I got suspended from Facebook for a region-specific, non-offensive expression

Bozhidar Bozhanov
3 min readSep 30, 2020

Yes, a 1-day suspension is nothing serious, but it’s an indication of the holes in the community guidelines and the complexity of public discourse.

The phrase that you see (which means “Obama was lynching the negroes”) is part of an argument regarding Trump and Obama, and I tried to satirize the opposite side by quoting an ages-old soviet joke/catchphrase about how the Soviet Union justified its human rights abuses by pointing out that in America “they are lynching the negroes”. The whole story has a dedicated Wikipedia page because it is great depiction of the “tu quoque” logical fallacy.

I’m not from Russia or an ex-Soviet republic, but close to that — Bulgaria, which was part of the eastern block. In my country the catchphrase has exactly the same meaning — exposing that an argument is a tu quoque logical fallacy and that someone else’s possible wrongdoing cannot justify one’s own wrongdoing.

Okay, it’s an old joke, but that’s no excuse for using the word “negro”, which is derogatory nowadays and that’s the reason for getting suspended? Well, not in my language. In fact, in my language the word “black” (черен) is the derogatory one (and since we are not in the US, “African-American” does not come naturally, because the black people we see are not predominantly African-American). The word “негър” (negro) lacks the negative connotation that it has in American English. (The asterisk I put is to prevent simple automated recognition of the word, not because I think it’s racist)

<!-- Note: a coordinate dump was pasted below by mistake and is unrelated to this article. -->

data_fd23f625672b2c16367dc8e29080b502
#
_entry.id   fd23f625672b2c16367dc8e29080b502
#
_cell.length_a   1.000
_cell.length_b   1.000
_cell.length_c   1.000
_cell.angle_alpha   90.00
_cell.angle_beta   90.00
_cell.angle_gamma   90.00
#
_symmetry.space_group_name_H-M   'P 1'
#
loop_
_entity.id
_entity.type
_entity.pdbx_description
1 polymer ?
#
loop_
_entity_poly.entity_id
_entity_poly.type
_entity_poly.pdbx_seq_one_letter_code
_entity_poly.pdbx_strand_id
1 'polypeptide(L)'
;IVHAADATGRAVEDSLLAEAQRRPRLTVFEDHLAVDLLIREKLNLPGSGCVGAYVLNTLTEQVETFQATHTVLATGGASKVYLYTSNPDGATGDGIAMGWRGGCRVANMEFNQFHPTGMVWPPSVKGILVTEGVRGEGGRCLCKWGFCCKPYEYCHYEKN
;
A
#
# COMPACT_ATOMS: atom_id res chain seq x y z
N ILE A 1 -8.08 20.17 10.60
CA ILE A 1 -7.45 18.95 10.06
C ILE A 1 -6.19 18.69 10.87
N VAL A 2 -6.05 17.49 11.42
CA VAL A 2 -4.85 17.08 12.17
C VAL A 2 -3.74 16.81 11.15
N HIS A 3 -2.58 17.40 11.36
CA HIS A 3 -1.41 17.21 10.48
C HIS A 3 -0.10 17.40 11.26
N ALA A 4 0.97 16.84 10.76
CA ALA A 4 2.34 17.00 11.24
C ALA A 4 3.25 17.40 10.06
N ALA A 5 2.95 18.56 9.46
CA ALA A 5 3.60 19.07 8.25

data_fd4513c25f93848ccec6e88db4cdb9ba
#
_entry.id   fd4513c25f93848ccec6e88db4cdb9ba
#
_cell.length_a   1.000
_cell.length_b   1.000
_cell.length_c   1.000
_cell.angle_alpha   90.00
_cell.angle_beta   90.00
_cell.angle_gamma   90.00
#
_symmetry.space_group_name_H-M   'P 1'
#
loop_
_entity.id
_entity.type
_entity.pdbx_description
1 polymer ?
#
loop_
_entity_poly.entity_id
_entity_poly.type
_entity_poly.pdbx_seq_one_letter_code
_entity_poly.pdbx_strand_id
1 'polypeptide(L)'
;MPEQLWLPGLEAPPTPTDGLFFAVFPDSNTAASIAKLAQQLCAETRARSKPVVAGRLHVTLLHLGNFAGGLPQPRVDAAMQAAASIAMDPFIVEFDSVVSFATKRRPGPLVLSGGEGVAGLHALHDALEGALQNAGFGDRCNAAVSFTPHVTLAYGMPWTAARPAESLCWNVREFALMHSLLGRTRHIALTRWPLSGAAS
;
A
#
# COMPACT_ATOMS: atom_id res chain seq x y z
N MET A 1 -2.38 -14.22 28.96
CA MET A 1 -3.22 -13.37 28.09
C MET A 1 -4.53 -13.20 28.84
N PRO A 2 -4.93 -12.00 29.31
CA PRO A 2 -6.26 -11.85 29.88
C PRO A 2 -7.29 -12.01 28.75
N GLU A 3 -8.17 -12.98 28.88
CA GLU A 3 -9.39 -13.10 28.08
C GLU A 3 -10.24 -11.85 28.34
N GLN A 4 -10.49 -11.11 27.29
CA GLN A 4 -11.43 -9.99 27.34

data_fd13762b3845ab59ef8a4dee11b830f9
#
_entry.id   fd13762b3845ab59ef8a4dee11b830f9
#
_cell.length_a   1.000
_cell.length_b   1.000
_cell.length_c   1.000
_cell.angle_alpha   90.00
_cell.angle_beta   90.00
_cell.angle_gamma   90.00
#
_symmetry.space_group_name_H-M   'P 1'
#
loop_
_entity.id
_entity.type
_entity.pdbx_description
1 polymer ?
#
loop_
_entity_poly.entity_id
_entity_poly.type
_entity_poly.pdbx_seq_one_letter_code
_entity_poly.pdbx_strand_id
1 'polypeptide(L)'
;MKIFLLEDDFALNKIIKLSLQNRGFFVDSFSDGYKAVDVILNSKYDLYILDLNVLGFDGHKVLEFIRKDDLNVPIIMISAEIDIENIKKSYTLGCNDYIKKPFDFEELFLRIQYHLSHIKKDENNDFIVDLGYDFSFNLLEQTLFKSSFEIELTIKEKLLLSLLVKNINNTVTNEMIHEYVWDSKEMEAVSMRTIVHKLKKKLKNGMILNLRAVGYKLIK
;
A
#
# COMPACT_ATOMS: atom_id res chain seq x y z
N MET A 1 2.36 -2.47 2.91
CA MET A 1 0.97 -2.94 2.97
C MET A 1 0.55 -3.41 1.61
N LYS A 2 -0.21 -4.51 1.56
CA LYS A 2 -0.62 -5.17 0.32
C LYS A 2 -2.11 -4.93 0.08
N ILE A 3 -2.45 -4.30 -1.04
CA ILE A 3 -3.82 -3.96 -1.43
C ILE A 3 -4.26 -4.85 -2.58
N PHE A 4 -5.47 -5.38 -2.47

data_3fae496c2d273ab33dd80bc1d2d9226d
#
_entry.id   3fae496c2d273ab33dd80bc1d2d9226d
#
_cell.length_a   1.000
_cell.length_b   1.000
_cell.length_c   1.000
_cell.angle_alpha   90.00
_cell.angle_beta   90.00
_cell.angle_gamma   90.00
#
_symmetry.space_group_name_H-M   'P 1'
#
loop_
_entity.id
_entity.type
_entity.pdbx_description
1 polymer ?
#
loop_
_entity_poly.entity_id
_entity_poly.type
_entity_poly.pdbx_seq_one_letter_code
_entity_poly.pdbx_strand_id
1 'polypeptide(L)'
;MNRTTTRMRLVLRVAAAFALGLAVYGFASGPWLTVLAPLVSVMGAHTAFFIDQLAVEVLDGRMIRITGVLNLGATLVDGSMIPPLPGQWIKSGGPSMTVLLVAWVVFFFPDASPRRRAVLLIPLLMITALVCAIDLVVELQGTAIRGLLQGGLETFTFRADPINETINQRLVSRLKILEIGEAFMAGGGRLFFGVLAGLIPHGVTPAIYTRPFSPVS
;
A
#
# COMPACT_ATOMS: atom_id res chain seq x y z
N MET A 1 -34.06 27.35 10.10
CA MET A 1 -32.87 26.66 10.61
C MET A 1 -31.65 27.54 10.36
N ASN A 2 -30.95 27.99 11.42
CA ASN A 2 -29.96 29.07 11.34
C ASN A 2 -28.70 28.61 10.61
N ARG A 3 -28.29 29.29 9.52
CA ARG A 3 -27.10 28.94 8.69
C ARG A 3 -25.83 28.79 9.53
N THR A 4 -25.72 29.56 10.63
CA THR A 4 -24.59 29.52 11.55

So, while in the US “Obama was lynching the negroes” would certainly be breaking the community standards — the expression lacks the universal recognition as a rhetorical device, and the word negro has a derogatory meaning, neither of these is true in my country and its discourse.

That’s what sociolinguistics studies — the effect of society on language, and the difference between different societies and the application of language norms. Something that’s derogatory in one society is not in another one. Something that’s a universally understood rhetorical device in one society doesn’t make sense in another.

The americentrism that we live in online has multiple negative effects, and the view on discourse from an American point of view is one of them. The effect is that I can’t use a non-derogatory, non-racist, locally understood expression because the community guidelines are specific to American discourse.

It’s not a huge problem at the moment, and probably this is an edge case, but I’d recommend authors of community standards to incorporate variations of the local context in the rules.



Bozhidar Bozhanov

Software engineering. Linguistics, algorithmic music composition. Founder at LogSentinel.com